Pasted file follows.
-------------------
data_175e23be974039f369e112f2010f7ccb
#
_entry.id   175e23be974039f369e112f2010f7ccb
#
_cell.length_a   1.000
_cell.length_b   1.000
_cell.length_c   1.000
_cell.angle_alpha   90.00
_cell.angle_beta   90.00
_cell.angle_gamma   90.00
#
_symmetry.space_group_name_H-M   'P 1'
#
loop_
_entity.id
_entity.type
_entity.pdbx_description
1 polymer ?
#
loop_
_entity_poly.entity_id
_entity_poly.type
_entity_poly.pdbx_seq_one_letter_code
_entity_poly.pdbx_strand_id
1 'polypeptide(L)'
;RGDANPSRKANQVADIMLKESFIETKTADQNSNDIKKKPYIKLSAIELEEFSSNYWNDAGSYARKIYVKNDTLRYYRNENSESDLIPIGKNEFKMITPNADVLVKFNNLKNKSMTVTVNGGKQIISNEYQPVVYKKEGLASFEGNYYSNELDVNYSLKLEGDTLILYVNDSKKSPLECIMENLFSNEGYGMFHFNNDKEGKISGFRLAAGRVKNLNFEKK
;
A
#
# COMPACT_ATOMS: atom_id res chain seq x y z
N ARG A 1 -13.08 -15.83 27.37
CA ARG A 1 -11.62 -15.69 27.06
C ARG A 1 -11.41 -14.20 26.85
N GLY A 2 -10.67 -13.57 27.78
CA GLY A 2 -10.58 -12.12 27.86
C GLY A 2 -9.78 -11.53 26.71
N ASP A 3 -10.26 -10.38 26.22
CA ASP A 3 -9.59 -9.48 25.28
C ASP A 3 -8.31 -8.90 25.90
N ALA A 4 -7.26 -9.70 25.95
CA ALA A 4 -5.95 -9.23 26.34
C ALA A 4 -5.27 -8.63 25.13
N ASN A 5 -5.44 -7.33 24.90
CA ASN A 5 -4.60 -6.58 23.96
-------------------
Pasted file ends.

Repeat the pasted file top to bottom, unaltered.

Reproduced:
data_175e23be974039f369e112f2010f7ccb
#
_entry.id   175e23be974039f369e112f2010f7ccb
#
_cell.length_a   1.000
_cell.length_b   1.000
_cell.length_c   1.000
_cell.angle_alpha   90.00
_cell.angle_beta   90.00
_cell.angle_gamma   90.00
#
_symmetry.space_group_name_H-M   'P 1'
#
loop_
_entity.id
_entity.type
_entity.pdbx_description
1 polymer ?
#
loop_
_entity_poly.entity_id
_entity_poly.type
_entity_poly.pdbx_seq_one_letter_code
_entity_poly.pdbx_strand_id
1 'polypeptide(L)'
;RGDANPSRKANQVADIMLKESFIETKTADQNSNDIKKKPYIKLSAIELEEFSSNYWNDAGSYARKIYVKNDTLRYYRNENSESDLIPIGKNEFKMITPNADVLVKFNNLKNKSMTVTVNGGKQIISNEYQPVVYKKEGLASFEGNYYSNELDVNYSLKLEGDTLILYVNDSKKSPLECIMENLFSNEGYGMFHFNNDKEGKISGFRLAAGRVKNLNFEKK
;
A
#
# COMPACT_ATOMS: atom_id res chain seq x y z
N ARG A 1 -13.08 -15.83 27.37
CA ARG A 1 -11.62 -15.69 27.06
C ARG A 1 -11.41 -14.20 26.85
N GLY A 2 -10.67 -13.57 27.78
CA GLY A 2 -10.58 -12.12 27.86
C GLY A 2 -9.78 -11.53 26.71
N ASP A 3 -10.26 -10.38 26.22
CA ASP A 3 -9.59 -9.48 25.28
C ASP A 3 -8.31 -8.90 25.90
N ALA A 4 -7.26 -9.70 25.95
CA ALA A 4 -5.95 -9.23 26.34
C ALA A 4 -5.27 -8.63 25.13
N ASN A 5 -5.44 -7.33 24.90
CA ASN A 5 -4.60 -6.58 23.96